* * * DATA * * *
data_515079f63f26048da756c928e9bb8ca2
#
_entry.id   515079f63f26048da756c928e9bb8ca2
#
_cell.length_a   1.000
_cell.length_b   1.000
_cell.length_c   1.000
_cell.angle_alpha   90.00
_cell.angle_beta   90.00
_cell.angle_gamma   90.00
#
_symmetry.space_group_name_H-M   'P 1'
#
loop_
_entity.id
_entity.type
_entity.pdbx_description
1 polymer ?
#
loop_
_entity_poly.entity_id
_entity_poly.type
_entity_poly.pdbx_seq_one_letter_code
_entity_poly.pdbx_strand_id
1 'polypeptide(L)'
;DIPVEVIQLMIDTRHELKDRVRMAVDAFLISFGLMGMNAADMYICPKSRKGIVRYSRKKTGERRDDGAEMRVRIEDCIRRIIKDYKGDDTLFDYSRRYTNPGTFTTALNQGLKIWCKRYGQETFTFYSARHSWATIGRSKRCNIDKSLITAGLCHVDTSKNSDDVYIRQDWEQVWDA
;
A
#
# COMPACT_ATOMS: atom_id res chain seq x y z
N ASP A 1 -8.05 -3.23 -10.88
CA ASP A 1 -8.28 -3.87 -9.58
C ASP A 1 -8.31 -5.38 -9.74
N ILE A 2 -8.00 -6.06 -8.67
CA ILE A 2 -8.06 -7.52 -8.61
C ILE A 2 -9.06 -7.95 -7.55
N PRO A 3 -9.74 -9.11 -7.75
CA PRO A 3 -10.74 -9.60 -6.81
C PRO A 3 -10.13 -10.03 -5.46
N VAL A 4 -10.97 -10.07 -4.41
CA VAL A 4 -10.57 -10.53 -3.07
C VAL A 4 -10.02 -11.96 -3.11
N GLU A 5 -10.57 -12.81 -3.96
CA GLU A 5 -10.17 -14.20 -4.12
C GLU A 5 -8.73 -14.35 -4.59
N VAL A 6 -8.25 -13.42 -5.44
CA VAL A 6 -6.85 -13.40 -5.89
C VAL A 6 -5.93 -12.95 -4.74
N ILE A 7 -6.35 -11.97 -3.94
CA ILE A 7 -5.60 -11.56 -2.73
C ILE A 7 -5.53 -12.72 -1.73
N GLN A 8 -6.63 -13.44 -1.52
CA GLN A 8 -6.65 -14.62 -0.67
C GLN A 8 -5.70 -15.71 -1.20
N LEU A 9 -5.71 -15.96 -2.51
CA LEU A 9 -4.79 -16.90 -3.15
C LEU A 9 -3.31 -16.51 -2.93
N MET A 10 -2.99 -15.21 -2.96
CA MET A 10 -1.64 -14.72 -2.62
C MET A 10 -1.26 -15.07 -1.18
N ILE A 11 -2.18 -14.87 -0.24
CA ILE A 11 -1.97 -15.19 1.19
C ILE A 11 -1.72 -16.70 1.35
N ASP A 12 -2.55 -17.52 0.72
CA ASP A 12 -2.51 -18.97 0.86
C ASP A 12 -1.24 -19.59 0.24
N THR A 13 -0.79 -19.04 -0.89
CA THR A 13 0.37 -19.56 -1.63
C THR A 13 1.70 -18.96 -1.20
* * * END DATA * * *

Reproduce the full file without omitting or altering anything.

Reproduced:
data_515079f63f26048da756c928e9bb8ca2
#
_entry.id   515079f63f26048da756c928e9bb8ca2
#
_cell.length_a   1.000
_cell.length_b   1.000
_cell.length_c   1.000
_cell.angle_alpha   90.00
_cell.angle_beta   90.00
_cell.angle_gamma   90.00
#
_symmetry.space_group_name_H-M   'P 1'
#
loop_
_entity.id
_entity.type
_entity.pdbx_description
1 polymer ?
#
loop_
_entity_poly.entity_id
_entity_poly.type
_entity_poly.pdbx_seq_one_letter_code
_entity_poly.pdbx_strand_id
1 'polypeptide(L)'
;DIPVEVIQLMIDTRHELKDRVRMAVDAFLISFGLMGMNAADMYICPKSRKGIVRYSRKKTGERRDDGAEMRVRIEDCIRRIIKDYKGDDTLFDYSRRYTNPGTFTTALNQGLKIWCKRYGQETFTFYSARHSWATIGRSKRCNIDKSLITAGLCHVDTSKNSDDVYIRQDWEQVWDA
;
A
#
# COMPACT_ATOMS: atom_id res chain seq x y z
N ASP A 1 -8.05 -3.23 -10.88
CA ASP A 1 -8.28 -3.87 -9.58
C ASP A 1 -8.31 -5.38 -9.74
N ILE A 2 -8.00 -6.06 -8.67
CA ILE A 2 -8.06 -7.52 -8.61
C ILE A 2 -9.06 -7.95 -7.55
N PRO A 3 -9.74 -9.11 -7.75
CA PRO A 3 -10.74 -9.60 -6.81
C PRO A 3 -10.13 -10.03 -5.46
N VAL A 4 -10.97 -10.07 -4.41
CA VAL A 4 -10.57 -10.53 -3.07
C VAL A 4 -10.02 -11.96 -3.11
N GLU A 5 -10.57 -12.81 -3.96
CA GLU A 5 -10.17 -14.20 -4.12
C GLU A 5 -8.73 -14.35 -4.59
N VAL A 6 -8.25 -13.42 -5.44
CA VAL A 6 -6.85 -13.40 -5.89
C VAL A 6 -5.93 -12.95 -4.74
N ILE A 7 -6.35 -11.97 -3.94
CA ILE A 7 -5.60 -11.56 -2.73
C ILE A 7 -5.53 -12.72 -1.73
N GLN A 8 -6.63 -13.44 -1.52
CA GLN A 8 -6.65 -14.62 -0.67
C GLN A 8 -5.70 -15.71 -1.20
N LEU A 9 -5.71 -15.96 -2.51
CA LEU A 9 -4.79 -16.90 -3.15
C LEU A 9 -3.31 -16.51 -2.93
N MET A 10 -2.99 -15.21 -2.96
CA MET A 10 -1.64 -14.72 -2.62
C MET A 10 -1.26 -15.07 -1.18
N ILE A 11 -2.18 -14.87 -0.24
CA ILE A 11 -1.97 -15.19 1.19
C ILE A 11 -1.72 -16.70 1.35
N ASP A 12 -2.55 -17.52 0.72
CA ASP A 12 -2.51 -18.97 0.86
C ASP A 12 -1.24 -19.59 0.24
N THR A 13 -0.79 -19.04 -0.89
CA THR A 13 0.37 -19.56 -1.63
C THR A 13 1.70 -18.96 -1.20